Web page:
Major Renovations Begin at World Famous Sydney Opera House

The curtain will fall next week on the last performance in the Joan Sutherland Theatre (JST) for seven months as the Sydney Opera House prepares to start work on its first major Renewal project.

One of the world's great performance venues, the JST will be closed from May to December 2017 while theatre machinery that has reached the end of its operational life is replaced.

The $45 million JST machinery upgrade has been self-funded by the Opera House to ensure the theatre meets the expectations of current and future generations of audiences, performers and staff. The upgrades include:

A new theatre flying system that will be quieter, safer and more reliable;

An improved grid deck providing a more flexible system of hoists and a clearer, more open work area; and

A better rigging system as well as a new bridge for rigging lights.

To make the most of the opportunity while the JST is closed, the NSW Government has committed a further $26 million towards additional upgrades to improve functionality, accessibility, acoustics and safety in the theatre. Subject to required planning and heritage approvals, the further works include:

Upgrades to the orchestra pit and installation of a state-of-the-art acoustic enhancement system to better distribute orchestral sound around the venue;

Partial replacement of the auditorium lighting, a new sound console and follow spot room;

A new passageway on the western side of the JST leading to a new lift that provides access - including wheelchair access - to all levels of the JST Northern Foyers (these works are expected to be completed by mid-2018); and

Six additional female toilets and one accessible bathroom in the JST Northern Foyer.

The Opera House will remain open throughout the construction works, with all other performance venues, restaurants, bars and tours operating as normal.

The suite of upgrades in the JST will lead into a larger program of Renewal works funded by a $202 million investment by the NSW Government, including upgrades to the Concert Hall, entry foyers and the arrival area under the Monumental Steps, as well as new function and creative learning centres, bringing the total value of Stage 1 Renewal to $273 million.

NSW Minister for the Arts Don Harwin said the Renewal projects would improve the functionality and accessibility of Australia's busiest performing arts centre and ensure the Opera House was able to continue to play a central role in shaping the nation's identity and culture.

"The Opera House is the symbol of modern Australia. Over the coming years, the NSW Government is investing more than $228 million to renew the Opera House, which represents the biggest upgrade to the building since it opened in 1973," Minister Harwin said.

"Renewal will ensure this World Heritage-listed masterpiece is equipped to present the very best in performing arts as well as making it more accessible to all. These works include a new lift providing wheelchair access to all levels of the Foyers surrounding the Joan Sutherland Theatre for the first time, which will make a huge difference to the millions of people who come to the Opera House every year."

Sydney Opera House CEO Louise Herron AM described Renewal as one of the most exciting times in the Opera House's history and highlighted the importance of the upgrades.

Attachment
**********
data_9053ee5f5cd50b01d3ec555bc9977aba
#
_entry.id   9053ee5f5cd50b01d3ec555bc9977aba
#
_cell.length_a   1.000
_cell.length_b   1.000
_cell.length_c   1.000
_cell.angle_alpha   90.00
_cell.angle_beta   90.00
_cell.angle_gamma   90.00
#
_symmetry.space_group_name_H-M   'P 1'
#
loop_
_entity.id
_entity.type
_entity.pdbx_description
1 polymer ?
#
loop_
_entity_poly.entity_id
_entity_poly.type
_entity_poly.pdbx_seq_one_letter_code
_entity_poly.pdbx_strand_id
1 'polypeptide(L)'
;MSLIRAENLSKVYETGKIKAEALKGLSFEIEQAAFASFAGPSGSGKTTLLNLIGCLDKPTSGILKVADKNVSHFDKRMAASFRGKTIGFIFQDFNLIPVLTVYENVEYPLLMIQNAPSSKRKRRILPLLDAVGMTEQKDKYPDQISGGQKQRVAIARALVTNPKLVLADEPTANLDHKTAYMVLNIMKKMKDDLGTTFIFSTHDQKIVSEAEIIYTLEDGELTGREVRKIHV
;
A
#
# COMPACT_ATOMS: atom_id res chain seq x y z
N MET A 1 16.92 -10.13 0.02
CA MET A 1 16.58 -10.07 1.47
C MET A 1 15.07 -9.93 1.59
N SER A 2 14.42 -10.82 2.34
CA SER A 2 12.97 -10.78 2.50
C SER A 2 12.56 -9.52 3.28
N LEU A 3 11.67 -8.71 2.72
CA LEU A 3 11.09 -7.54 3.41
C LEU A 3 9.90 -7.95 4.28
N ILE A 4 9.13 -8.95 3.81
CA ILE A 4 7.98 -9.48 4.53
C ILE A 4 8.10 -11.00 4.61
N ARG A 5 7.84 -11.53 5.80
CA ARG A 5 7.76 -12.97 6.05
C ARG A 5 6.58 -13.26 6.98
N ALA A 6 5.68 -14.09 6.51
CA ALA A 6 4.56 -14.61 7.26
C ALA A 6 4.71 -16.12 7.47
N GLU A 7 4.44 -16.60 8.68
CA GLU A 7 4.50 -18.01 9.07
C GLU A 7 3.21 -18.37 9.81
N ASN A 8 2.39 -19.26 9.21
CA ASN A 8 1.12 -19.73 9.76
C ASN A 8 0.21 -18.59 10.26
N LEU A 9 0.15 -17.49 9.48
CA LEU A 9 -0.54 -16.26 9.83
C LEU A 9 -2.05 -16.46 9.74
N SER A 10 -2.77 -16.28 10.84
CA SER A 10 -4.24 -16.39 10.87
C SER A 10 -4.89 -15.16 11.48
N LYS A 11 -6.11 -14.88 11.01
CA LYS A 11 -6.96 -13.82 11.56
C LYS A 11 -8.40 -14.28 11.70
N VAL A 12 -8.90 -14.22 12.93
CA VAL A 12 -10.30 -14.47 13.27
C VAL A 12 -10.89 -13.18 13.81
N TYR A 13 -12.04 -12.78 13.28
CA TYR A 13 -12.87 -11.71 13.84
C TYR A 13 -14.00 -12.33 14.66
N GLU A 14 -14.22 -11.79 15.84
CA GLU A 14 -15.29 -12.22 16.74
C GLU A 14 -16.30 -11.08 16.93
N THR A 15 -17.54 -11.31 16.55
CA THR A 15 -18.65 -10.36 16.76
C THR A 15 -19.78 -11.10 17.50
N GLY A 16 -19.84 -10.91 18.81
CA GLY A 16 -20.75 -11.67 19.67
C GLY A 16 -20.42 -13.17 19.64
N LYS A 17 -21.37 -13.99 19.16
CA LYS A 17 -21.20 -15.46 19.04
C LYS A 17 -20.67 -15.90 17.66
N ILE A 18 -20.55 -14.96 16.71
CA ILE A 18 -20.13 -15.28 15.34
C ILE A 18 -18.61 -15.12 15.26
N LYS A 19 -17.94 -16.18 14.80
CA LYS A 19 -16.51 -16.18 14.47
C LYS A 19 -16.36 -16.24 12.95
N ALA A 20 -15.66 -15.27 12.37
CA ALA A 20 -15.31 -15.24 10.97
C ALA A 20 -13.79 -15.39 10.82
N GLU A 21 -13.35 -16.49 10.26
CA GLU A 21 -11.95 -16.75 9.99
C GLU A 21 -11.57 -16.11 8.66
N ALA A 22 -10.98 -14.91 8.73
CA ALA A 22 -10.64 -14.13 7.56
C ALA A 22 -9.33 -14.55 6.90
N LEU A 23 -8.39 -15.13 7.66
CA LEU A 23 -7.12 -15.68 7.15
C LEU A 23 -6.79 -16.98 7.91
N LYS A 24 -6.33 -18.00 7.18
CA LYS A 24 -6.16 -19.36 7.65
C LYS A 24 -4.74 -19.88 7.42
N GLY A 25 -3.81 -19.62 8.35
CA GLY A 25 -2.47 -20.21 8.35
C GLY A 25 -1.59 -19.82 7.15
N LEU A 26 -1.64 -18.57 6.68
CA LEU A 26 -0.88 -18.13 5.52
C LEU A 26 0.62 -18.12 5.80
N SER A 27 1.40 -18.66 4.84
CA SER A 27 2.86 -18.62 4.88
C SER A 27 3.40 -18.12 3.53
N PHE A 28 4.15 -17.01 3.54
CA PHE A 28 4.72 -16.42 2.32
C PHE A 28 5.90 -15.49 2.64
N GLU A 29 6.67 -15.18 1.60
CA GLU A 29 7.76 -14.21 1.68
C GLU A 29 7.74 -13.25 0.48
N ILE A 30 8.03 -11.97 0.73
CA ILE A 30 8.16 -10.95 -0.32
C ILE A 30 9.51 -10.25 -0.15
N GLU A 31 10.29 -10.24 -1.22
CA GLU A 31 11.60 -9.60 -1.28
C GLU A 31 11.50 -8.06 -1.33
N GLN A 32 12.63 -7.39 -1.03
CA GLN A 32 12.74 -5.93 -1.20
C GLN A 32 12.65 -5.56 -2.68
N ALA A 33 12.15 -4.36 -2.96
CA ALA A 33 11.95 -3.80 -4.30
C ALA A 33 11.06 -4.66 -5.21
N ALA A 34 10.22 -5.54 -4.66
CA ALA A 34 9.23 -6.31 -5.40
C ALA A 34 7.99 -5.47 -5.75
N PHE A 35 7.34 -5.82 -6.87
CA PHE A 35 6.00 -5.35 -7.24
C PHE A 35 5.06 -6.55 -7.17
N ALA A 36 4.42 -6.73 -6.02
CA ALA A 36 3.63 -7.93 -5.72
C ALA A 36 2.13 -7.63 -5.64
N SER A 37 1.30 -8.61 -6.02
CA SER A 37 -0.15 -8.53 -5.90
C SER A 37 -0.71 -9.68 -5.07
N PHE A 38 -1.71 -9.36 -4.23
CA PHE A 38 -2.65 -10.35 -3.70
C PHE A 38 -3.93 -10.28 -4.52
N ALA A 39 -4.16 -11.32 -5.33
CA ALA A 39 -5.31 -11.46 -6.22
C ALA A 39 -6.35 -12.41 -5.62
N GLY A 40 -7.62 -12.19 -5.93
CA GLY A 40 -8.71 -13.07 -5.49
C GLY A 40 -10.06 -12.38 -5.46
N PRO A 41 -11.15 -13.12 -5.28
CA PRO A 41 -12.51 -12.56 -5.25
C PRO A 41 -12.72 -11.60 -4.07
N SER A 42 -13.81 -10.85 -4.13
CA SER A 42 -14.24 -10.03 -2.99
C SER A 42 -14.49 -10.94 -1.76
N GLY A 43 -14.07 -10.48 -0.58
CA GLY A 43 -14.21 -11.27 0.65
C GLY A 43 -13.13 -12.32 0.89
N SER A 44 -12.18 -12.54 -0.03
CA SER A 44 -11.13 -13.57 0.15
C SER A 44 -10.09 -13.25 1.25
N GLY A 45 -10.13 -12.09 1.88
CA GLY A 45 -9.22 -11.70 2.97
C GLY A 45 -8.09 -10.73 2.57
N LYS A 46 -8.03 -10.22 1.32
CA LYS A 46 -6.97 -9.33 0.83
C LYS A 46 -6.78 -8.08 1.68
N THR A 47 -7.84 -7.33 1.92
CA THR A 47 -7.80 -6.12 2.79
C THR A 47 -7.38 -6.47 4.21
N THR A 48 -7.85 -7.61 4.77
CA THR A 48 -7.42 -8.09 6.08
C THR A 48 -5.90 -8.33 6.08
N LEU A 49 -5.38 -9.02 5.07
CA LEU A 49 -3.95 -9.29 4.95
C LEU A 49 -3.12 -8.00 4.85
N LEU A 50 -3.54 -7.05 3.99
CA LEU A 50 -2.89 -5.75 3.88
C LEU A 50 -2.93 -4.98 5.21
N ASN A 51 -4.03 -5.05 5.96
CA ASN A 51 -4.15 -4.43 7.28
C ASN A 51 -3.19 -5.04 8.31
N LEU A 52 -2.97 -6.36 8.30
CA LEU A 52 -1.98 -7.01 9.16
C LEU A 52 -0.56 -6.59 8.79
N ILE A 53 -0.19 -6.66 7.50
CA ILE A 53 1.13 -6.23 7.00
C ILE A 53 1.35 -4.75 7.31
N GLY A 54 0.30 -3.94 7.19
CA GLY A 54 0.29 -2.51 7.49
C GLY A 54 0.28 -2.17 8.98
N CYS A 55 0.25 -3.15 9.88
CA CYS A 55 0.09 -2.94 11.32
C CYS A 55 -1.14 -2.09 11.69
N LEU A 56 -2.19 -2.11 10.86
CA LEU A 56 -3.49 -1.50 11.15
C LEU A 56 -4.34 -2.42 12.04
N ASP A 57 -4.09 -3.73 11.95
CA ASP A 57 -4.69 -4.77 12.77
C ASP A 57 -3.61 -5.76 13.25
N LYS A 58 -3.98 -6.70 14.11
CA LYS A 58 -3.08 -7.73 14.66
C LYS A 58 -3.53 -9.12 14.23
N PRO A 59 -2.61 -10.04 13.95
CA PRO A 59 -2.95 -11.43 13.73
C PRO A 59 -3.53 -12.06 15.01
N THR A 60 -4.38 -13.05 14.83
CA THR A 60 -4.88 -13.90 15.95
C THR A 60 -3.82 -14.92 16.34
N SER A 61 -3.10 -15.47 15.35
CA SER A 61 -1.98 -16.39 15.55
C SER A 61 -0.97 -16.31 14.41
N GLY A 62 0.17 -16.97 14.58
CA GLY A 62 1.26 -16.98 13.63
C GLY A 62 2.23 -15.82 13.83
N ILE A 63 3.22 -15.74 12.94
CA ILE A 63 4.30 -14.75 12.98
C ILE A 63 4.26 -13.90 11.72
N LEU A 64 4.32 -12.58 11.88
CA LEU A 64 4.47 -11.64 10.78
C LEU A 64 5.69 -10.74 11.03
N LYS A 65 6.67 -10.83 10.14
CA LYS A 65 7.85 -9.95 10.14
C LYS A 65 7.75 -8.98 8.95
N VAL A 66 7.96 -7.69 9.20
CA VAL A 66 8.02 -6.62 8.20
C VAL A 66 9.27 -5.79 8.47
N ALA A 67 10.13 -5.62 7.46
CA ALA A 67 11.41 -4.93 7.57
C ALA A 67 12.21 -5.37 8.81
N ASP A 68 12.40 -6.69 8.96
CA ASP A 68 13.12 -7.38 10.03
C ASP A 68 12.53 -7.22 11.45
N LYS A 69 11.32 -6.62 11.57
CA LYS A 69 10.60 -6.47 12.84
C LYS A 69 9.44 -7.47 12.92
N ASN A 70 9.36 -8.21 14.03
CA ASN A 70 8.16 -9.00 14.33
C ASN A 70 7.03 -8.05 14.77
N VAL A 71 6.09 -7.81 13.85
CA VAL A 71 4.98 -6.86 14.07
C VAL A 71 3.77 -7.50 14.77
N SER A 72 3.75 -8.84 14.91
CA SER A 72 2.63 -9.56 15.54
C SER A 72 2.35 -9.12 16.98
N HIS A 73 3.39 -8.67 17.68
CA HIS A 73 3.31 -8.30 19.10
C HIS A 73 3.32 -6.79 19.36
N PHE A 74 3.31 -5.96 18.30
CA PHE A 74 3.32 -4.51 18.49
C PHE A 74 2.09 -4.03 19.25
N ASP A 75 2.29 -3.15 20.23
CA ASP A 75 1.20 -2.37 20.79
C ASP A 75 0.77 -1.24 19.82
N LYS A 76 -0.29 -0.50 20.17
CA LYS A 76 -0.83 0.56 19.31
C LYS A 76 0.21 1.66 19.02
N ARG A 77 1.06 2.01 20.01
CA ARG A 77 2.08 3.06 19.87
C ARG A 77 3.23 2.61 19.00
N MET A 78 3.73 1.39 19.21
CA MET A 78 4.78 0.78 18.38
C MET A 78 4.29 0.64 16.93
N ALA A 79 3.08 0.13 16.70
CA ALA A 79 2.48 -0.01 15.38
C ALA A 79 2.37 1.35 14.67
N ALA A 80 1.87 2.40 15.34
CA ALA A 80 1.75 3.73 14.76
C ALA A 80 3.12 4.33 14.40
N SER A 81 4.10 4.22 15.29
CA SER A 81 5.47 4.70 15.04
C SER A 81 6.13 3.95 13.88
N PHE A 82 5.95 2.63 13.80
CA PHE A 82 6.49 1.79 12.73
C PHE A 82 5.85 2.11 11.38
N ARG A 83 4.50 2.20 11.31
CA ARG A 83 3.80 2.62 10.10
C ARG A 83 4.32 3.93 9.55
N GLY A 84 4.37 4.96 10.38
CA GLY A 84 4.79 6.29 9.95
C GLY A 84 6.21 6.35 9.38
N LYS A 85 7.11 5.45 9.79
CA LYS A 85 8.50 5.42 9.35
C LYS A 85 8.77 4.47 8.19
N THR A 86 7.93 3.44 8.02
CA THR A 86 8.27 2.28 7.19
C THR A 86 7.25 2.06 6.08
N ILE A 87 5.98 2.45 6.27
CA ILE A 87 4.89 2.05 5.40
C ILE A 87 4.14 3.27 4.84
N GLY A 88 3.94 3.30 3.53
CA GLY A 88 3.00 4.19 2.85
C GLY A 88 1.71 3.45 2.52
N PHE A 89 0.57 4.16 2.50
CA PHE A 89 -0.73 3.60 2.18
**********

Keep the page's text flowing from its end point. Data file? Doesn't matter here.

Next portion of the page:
"The Opera House is a masterpiece of creative genius, a work of art that is brought to life every day by the art performed on its stages," Ms Herron said.

"The Joan Sutherland Theatre is one of the world's hardest working theatres, each year delivering about 330 opera, ballet and other performances. Its 50-year-old 'engine' needs to be replaced to create a safer, more reliable and flexible theatre. We are thrilled to be starting this essential work, particularly for our backstage crew who play such an important part in creating the magic on stage."

The final performance in the JST will be The Australian Ballet's production of The Nutcracker. This will take place on 20 May and construction work will begin shortly after.

The Australian Ballet's Artistic Director David McAllister said he was excited by the new artistic opportunities presented by the renovations.

"You feel the magic every time you step out onto the stage," Mr McAllister said. "But so much of that magic relies on what goes on backstage. It's extraordinary how hard the theatre has worked and we welcome its first major refurbishment. These upgrades to the theatre system as well as the venue's new acoustic treatment will make a significant difference to the audience experience.

"We see the Joan Sutherland Theatre as our stage on the world stage. While we're sad to be saying goodbye to it for the next seven months, the changes being made will give us the confidence to dream big and to push the boundaries of the productions we're already planning when we return next year."

Opera Australia Artistic Director Lyndon Terracini said: "This is critical work required to ensure this wonderful venue is able to meet all that is demanded of a contemporary theatre. Since the upgrades were announced more than two years ago, we have worked extremely closely with the Opera House on the project. This has also given us the time to develop an exciting program of performances in other Opera House venues as well as The Capitol Theatre for our audiences to enjoy during the closure. We look forward to returning to the JST in December to reopen the theatre with our special New Year's Eve gala."

Laing O'Rourke has been appointed as Major Contractor for the JST works, having recently signed a contract with the Opera House for delivery of the first phase of Renewal.

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